When the concerto was finished, Thile proceeded to launch into three encores. And here is where you got a feel for his musicianship. His first piece - a Radiohead cover. Yep, Radiohead, that same alternative English rock band that, like Thile himself, defies all categories (it was "The Tourist" off OK Computer, by the way). From there he launched into a Bach piece - can't remember which one, but the thing that blew me away was how he replicated individual elements of the orchestral arrangement on four mandolin strings. And he concluded his little mini-concert with some bluegrass piece, returning the instrument for the first time that evening to its traditional context.
Now, you tell me - what earth-born creature writes a critically-acclaimed legit concerto and follows it with Radiohead, Bach and bluegrass - all flawlessly done? Exactly - none. Which proves my point.
I got to shake hands with this alien after the show, signing CDs. I bought the one he did with Edgar Meyer. I already had it (well, the download), but it was worth every penny of the $15 to get it autographed. Thile is an easily-excitable dude, very expressive, not one to sit still for long. He shook my hand, asked my name so he could sign my CD with a personal touch. I wasn't sure exactly what to say: "Wow, Mr. Thile, you sure are good" wasn't going to cut it. But what?? So I broached the conversation on somewhat common ground: I told him I loved the Radiohead piece. His eyes lit up and his tenor voice rose in pitch; I had obviously struck a chord. I told him I had secretly hoped he would play "Morning Bell" (YouTube clip below, by the way), and he said he considered it but chose not too, since the orchestra already heard it as an encore the night before. It was a short conversation, as the line behind me was long, but it was genuine and sincere. It was enough - more than enough.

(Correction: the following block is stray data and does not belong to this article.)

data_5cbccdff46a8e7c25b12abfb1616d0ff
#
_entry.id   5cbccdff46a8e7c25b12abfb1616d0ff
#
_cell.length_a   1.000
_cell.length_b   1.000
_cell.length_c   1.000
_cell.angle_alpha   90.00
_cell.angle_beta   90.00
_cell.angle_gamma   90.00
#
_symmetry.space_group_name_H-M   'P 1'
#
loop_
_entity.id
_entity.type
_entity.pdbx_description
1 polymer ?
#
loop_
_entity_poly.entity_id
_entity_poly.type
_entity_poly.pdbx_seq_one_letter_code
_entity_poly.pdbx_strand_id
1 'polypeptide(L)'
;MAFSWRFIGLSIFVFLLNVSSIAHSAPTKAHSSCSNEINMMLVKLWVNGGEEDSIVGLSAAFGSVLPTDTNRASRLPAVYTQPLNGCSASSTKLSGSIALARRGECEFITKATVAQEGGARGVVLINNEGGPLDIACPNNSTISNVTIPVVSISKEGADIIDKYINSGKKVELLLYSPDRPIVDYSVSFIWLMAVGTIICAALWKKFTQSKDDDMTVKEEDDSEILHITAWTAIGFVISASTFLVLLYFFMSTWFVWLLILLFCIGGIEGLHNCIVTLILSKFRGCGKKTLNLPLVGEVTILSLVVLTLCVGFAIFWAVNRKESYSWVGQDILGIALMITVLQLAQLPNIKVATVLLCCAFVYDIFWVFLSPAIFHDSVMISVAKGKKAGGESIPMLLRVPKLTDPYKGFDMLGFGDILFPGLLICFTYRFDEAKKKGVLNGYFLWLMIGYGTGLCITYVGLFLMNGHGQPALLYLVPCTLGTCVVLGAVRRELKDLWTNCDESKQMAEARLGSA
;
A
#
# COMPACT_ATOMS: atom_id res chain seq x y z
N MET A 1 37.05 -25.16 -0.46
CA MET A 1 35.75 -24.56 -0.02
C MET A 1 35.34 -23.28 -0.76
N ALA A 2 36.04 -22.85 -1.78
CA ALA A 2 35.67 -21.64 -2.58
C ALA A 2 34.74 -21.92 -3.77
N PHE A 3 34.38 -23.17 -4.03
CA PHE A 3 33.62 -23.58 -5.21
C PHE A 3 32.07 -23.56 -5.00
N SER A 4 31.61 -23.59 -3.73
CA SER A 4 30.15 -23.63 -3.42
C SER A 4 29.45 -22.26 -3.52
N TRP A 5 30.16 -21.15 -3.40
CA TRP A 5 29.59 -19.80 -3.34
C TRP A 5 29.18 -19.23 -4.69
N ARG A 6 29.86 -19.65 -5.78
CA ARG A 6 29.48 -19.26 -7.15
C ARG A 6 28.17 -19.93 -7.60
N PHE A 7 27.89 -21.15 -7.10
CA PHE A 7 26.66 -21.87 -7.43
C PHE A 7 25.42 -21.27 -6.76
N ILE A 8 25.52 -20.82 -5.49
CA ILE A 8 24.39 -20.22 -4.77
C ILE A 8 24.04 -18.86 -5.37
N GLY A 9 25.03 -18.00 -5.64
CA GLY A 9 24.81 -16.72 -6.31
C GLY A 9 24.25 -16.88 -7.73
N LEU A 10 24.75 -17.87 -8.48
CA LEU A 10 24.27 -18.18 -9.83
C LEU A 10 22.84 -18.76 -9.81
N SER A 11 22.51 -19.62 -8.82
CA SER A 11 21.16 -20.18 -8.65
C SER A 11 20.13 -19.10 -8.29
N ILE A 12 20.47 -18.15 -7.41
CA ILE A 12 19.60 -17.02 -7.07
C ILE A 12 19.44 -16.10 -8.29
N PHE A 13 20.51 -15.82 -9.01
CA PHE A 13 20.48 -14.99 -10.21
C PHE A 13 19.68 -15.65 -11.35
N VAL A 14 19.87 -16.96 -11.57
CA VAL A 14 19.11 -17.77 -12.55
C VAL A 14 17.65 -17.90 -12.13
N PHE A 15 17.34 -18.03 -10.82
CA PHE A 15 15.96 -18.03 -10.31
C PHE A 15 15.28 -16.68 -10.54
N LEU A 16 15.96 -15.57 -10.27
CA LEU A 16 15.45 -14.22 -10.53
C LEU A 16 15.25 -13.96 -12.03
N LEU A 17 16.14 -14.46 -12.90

On the drive home that night I wasn't sure what to think as I listened to some Punch Brothers. There are lots of musicians I hear live who inspire me with their skills to do better, work harder, keep at it. Chris Thile, though, almost has the opposite effect. I hear him play and seriously contemplate never picking up my mandolin again, much less continue the musical journey I've been on for the better part of my life. Because here is a guy who truly "gets it" - he not only sees the common thread between all music in his Bach-Radiohead-Bluegrass-Classical world, but he's grasped onto it firmly with both hands, tugging away at it at will.
No worries, I'm not giving up the journey. I just know there's someone out there who has been to the end of the road and can look back to tell us what it looks like. And perhaps we'll understand some of what he says. Some.
Oh, the videos. First, a Bach piece - amazing. Then Punch Brothers covering Radiohead's "Morning Bell." And finally Nickel Creek and Fiona Apple covering her hit "Criminal." (click links if no videos in your email). You must watch them all. Enjoy a virtuoso/genius/modern day Mozart in action. Trust me, they don't come around all that often. Because, you know, they're from another planet.